The Fylde coast has long been seen as an area with close ties between the three authorities of Fylde, Blackpool and Wyre. A substantial total of 10,119 Wyre district residents were employed in Blackpool, whilst 7,312 Blackpool residents commuted to Fylde district. In the opposite direction, 5,167 went from Fylde to Blackpool, whilst 4,902 moved between Blackpool and Wyre.
Area 3: West Lancashire, Sefton and Wigan
For West Lancashire district, both the inward (5,220) and outward (5,476) commuter flows to Sefton council area were much greater than the flows between West Lancashire and each of the Lancashire authorities. In total, 7,868 residents from Sefton came to work in one of Lancashire's authorities, but this was well below the 11,244 people from Wigan who stated that they commuted to Lancashire for work. West Lancashire (4,763) was by far the most popular location in the county for people coming to work from Wigan.
Area 4: Flows within East Lancashire
Within East Lancashire, 6,278 Hyndburn residents found employment in Blackburn with Darwen. The close links between Burnley and Pendle are highlighted by the flow of 5,159 between Pendle and Burnley, and the 4,692 who moved in the opposite direction between the two authorities.
Other commuter flows
From Lancaster district, 3,046 commuted to the South Lakeland district council area for work which was noticeably higher than the numbers going to any of the other Lancashire authorities. Lancaster is an authority with a high percentage of people (77%) who live in work in the district. In contrast, South Ribble (39.1%), Chorley (39.1%) and Rossendale (40.3%) had the lowest percentages of people who live and work in the same district.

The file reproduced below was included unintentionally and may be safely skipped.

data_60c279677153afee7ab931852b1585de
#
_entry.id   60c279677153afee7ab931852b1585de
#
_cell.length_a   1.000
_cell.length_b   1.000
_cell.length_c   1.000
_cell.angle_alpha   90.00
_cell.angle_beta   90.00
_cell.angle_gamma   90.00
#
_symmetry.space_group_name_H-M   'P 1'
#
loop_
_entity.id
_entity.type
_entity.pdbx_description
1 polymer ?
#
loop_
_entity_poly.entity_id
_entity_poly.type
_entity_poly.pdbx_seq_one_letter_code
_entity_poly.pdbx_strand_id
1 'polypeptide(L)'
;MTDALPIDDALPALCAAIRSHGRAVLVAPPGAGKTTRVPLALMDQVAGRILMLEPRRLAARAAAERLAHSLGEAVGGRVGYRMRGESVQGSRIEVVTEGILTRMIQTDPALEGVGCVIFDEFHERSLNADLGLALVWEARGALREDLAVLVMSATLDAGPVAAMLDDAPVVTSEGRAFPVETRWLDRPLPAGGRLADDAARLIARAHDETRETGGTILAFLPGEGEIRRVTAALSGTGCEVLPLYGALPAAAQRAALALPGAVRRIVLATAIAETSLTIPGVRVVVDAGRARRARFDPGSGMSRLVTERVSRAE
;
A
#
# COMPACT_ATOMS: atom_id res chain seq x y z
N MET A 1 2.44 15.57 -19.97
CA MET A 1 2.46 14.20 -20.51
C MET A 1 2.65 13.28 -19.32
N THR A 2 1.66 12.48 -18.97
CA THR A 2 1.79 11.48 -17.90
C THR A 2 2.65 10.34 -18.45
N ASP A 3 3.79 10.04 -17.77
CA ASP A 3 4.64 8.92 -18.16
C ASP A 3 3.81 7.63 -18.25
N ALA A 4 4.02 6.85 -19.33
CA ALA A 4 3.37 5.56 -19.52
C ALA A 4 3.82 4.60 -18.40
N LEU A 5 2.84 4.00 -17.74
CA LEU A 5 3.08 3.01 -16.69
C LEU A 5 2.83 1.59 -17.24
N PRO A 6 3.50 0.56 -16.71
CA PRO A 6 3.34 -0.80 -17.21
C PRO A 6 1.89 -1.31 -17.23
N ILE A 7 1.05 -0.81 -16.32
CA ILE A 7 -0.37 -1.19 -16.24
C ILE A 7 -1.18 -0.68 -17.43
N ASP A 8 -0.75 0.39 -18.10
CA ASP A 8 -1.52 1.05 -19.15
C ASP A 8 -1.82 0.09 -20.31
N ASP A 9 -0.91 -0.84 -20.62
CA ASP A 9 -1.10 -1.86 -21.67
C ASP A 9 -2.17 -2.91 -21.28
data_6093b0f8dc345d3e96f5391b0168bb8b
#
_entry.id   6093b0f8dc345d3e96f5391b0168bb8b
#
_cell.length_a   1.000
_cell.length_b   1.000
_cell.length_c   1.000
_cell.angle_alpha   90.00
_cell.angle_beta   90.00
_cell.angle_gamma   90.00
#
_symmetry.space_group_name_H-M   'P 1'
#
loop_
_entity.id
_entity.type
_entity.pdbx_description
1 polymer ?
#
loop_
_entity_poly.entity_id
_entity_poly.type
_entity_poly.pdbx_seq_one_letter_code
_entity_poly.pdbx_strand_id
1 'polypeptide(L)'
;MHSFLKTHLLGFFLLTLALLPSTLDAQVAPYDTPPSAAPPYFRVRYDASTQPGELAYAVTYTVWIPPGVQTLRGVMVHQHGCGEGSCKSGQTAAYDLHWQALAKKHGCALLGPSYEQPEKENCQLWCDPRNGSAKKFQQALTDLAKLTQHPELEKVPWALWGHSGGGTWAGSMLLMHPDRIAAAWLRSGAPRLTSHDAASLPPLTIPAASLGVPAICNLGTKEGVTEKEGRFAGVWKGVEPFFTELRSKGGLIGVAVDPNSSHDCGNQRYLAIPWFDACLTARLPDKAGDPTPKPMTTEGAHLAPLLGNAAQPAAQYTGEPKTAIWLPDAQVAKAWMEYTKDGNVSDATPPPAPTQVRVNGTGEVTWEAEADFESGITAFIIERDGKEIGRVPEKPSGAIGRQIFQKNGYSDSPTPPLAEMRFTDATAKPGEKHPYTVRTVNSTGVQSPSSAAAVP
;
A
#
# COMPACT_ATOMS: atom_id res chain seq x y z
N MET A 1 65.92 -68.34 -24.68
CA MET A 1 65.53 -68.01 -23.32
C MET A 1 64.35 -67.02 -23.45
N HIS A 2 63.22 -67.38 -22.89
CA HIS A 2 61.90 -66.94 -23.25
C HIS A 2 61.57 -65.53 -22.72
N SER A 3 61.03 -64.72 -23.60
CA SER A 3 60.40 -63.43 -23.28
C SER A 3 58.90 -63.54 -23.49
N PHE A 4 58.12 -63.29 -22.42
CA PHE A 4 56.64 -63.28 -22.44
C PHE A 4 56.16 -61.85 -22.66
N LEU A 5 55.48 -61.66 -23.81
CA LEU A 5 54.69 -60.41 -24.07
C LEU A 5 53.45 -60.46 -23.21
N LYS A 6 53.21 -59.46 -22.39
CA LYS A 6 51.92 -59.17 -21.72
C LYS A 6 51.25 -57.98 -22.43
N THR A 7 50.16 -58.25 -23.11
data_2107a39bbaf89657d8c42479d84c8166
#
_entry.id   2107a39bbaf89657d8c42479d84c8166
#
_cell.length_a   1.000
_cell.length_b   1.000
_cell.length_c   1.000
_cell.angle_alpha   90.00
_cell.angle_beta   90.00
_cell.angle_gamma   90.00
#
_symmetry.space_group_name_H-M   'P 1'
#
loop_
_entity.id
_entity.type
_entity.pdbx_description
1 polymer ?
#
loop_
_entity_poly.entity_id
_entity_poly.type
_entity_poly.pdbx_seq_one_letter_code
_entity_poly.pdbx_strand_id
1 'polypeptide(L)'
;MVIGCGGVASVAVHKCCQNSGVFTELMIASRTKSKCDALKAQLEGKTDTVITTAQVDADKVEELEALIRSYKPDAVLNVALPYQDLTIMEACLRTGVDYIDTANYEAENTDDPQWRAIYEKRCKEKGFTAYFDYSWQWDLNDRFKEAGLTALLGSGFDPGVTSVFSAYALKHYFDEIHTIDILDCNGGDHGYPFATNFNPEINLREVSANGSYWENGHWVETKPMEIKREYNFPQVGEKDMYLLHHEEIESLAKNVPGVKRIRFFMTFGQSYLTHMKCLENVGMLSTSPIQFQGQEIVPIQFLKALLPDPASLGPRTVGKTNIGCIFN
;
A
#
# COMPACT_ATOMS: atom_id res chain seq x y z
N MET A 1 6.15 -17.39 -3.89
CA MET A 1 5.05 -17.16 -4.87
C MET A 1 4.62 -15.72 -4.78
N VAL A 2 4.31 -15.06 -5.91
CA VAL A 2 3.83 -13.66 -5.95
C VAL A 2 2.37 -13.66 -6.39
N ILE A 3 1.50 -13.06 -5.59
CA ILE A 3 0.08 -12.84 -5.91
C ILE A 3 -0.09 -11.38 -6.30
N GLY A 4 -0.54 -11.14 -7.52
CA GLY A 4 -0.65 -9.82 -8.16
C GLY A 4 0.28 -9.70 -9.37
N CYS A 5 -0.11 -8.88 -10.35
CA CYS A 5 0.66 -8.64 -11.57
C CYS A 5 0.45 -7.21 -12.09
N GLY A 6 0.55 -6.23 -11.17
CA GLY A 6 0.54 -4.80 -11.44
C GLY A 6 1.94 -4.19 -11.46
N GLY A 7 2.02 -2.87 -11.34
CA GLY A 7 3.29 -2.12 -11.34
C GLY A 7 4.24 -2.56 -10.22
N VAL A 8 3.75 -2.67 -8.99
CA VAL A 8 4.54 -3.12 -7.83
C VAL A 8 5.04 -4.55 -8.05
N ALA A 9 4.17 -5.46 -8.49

Manchester was the most popular location outside the county for Lancashire residents to find employment (7,516), followed by Bolton (7,470) and Sefton (6,715). Rossendale (1,511) had the largest number of commuters to Manchester from a Lancashire authority. In total, Rossendale had 33% of its resident workforce (8,903) who commute to one of the Greater Manchester authorities. These include 2,587 in Rochdale and 2,176 in Bury.
The 2011 results stated that 1,550 residents of the Lancashire-14 area had their place of work allocated to one of the central London authorities, including 452 in Westminster/City of London. A surprisingly large number of 695 were said to have commuted from a London borough to one of the 14 Lancashire authorities.
Well-paid jobs that may involve working in financial services or on high-profile construction sites allow people the opportunity to work at quite a distance from their main place of residence, and to afford alternative accommodation during the week if required.
The vast majority of people only have a short commute to work, but some Lancashire residents can be found in jobs a long way from home, and the reverse is true for commuters to Lancashire. As the census acts as a snapshot of the nation on a particular day, it cannot be assumed that the patterns of travel displayed here were maintained for any particular length of time and for some of the longer commutes, excepting perhaps to London, the patterns of travel may have been one-off events.
Page updated January 2018